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Mark Lehain

Mark Lehain is the founder and principal of Bedford Free School.

I led the team that opened Bedford Free School in 2012, and last week my school received its second set of GCSE results.

In 2015 we were one of the very first new free schools to have GCSEs – and we were the top performing state school in our town.

I hoped it would be less stressful this time around, but was still unbelievably nervous – not least because it was for a cohort of students with really low attainment before they joined us.

In the event the results were great, and up significantly on last year on nearly every measure possible. More importantly, we are far from the only free school celebrating promising results this year.

Tauheedul Islam Boys’ High School got 95 per cent of their first exam cohort five A*-C including Maths & English! Toby Young’s West London Free School had their first exam results and have done brilliantly – he’s rightly proud to have created a “grammar school for all”.

Dixons Kings Academy – which opened as Kings Science Academy – overcame the disruption caused by the activities of some of its founders and other sad events to post some stonking results, with 67 per cent getting five good GCSEs including Maths and English. To me this is a perfect example of impact a great multi-academy trust can have on a struggling school.

Looking ahead to next year, there should be even more game-changing results, with 2012 openers such as Reach Academy Feltham, Perry Beeches II, Greenwich Free School and Dixons Trinity Academy all having their first Year 11 cohorts.

Of course it hasn’t all been smooth sailing for the free school policy by any means. But whilst it is still early days, I think we can be confident that the main policy aims – to improve parental choice and raise standards – are definitely materialising.

So what now for free schools, five years on from the first openers?

The government has a target of approving five hundred new free schools during this parliament. The feedback I’ve been getting from people across the sector is that there is going to be no difficulty in meeting this target, such is the level of interest from different groups to meet the need for school places and higher standards.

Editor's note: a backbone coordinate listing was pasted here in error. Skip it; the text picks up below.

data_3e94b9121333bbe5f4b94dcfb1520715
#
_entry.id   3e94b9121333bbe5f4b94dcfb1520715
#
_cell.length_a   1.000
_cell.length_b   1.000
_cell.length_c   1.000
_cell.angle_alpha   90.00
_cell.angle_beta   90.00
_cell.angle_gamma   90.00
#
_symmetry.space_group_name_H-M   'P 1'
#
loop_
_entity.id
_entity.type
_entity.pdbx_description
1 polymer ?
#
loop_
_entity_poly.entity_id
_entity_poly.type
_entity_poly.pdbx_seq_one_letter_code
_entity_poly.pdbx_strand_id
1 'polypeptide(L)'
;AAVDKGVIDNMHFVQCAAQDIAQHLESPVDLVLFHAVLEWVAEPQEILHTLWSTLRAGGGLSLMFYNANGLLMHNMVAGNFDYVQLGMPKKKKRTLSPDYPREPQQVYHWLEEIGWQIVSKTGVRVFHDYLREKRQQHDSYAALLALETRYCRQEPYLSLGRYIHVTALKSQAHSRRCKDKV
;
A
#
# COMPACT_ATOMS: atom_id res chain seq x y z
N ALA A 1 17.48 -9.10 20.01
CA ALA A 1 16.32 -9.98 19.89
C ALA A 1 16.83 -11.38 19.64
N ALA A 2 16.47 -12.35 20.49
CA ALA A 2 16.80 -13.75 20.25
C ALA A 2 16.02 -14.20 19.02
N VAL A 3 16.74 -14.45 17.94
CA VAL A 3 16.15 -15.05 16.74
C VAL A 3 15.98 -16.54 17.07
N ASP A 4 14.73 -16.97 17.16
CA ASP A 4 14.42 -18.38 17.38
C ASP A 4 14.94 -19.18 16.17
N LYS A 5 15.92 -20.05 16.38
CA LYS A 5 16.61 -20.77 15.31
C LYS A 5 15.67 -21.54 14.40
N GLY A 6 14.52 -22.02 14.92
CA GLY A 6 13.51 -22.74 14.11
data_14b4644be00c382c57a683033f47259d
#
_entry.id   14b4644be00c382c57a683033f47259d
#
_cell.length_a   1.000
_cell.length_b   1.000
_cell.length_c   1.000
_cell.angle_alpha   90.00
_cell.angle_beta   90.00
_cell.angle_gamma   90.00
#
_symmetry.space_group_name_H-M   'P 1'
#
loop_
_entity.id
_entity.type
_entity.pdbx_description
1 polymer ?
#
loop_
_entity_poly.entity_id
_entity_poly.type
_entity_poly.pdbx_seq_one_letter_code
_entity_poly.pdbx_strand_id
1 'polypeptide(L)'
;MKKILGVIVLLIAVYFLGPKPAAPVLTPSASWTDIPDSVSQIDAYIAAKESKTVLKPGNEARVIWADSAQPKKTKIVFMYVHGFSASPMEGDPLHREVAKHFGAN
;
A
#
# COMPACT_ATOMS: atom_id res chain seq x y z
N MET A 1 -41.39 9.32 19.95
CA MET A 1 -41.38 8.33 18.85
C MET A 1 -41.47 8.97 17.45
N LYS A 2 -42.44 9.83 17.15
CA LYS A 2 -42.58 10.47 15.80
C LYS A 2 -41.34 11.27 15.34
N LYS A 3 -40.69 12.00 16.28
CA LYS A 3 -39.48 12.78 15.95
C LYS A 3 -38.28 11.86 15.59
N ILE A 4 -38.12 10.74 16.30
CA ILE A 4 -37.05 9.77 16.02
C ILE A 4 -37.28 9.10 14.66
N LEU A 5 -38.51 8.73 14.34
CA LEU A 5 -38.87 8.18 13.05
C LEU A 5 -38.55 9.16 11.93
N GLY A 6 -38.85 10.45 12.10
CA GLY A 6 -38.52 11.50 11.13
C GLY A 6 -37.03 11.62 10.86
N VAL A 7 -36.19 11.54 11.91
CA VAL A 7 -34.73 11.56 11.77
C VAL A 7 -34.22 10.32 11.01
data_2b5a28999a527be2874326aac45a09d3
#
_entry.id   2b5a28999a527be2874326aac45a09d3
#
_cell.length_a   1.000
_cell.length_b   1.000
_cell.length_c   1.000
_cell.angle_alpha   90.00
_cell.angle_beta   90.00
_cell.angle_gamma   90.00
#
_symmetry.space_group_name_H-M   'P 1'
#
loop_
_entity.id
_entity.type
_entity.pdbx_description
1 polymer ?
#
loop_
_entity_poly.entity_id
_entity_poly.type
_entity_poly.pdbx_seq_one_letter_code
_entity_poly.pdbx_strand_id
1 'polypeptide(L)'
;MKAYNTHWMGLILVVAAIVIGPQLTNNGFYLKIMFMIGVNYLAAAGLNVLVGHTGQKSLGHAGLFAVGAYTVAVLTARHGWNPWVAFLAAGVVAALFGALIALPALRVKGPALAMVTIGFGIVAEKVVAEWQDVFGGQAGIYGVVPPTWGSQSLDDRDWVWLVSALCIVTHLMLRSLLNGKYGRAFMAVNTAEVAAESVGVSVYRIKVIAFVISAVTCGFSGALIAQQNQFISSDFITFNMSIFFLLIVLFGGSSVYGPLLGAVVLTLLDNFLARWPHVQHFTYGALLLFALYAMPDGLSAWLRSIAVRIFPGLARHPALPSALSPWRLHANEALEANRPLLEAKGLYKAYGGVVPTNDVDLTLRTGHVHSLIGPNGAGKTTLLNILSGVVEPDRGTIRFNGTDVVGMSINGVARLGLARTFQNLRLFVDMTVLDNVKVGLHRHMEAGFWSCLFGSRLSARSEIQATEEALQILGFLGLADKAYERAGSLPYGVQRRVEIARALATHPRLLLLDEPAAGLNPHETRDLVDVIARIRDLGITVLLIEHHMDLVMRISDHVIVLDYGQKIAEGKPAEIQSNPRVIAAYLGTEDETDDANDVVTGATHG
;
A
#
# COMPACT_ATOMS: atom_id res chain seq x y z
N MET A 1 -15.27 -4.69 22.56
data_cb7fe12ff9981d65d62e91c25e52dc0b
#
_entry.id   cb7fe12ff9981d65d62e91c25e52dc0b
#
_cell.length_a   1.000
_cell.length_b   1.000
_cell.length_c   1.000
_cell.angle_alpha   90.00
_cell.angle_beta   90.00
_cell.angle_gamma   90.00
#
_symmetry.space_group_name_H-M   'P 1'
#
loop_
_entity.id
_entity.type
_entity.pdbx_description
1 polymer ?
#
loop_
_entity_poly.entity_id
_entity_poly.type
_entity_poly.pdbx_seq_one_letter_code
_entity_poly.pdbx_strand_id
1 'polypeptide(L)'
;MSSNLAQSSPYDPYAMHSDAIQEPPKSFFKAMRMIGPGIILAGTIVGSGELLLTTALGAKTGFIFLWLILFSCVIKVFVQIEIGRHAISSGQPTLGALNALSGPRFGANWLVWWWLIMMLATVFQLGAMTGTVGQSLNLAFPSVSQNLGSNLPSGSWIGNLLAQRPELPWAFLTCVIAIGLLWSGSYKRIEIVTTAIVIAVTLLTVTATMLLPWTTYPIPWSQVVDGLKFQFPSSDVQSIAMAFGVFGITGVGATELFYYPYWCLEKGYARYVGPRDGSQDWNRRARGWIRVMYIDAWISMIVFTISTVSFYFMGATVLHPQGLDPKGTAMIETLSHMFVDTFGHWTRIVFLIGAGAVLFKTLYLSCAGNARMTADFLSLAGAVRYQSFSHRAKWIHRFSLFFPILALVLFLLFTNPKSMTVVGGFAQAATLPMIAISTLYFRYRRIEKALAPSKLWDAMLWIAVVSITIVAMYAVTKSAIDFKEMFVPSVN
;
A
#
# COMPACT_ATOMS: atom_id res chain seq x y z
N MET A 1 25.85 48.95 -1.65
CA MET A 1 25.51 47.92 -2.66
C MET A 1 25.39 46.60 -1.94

Given this, it might be tempting now to review the policy and perhaps lose the sense of urgency that has driven much of its progress in such a short period of time.

I would caution against playing safe. Indeed, I would argue that now is the time for the government to double-down on its commitment to the policy, and push for even more new schools. I say this for three main reasons.

First of all it would show that free schools are much more than a Michael Gove and David Cameron project, and that the new government has faith in the ability of local communities to solve the challenges they face.

Free schools are no longer about politics but the tens of thousands of teachers, kids and parents working together for the common good – this is a wonderful thing, and why they are proving to be such a success.

Secondly, as the school-aged population continues to boom, the need for places is not going to end any time soon. Simply growing existing schools – making big schools even bigger – is not the answer. Too many children get lost in massive schools already, and this approach does nothing to improve innovation and parental choice in the system.

Finally, if you look at where free schools are already open or planned to open – see here – there are large parts of the country that are still to have a free school approved. Many of these cold-spots are also areas of educational under-performance.

People are looking to address this – the New Schools Network has opened an office in Manchester to catalyse applications in the north-west where they haven’t been so forthcoming to date – but anything that meant areas don’t get to benefit from the addition of a good new school should be resisted.

Fortunately the government has recently broadened the grounds on which people can apply for new free schools – now they can explicitly be requested on grounds of innovation, social need, and greater choice and diversity – so the right framework is in place.

We just need the continued political will at the centre to enable local people to overcome the powerful vested interests of Local Authorities, existing poor schools and teaching unions.

Letting teachers and communities take control of the education their children receive is a powerful and empowering policy. It’s really starting to work now – the key therefore is to keep the tap turned on until every community that needs it has had the chance to welcome a new school into their midst, and experience the same benefits and joy that we have had here in Bedford.

21 comments for: Mark Lehain: A promising start for free schools – so what next?

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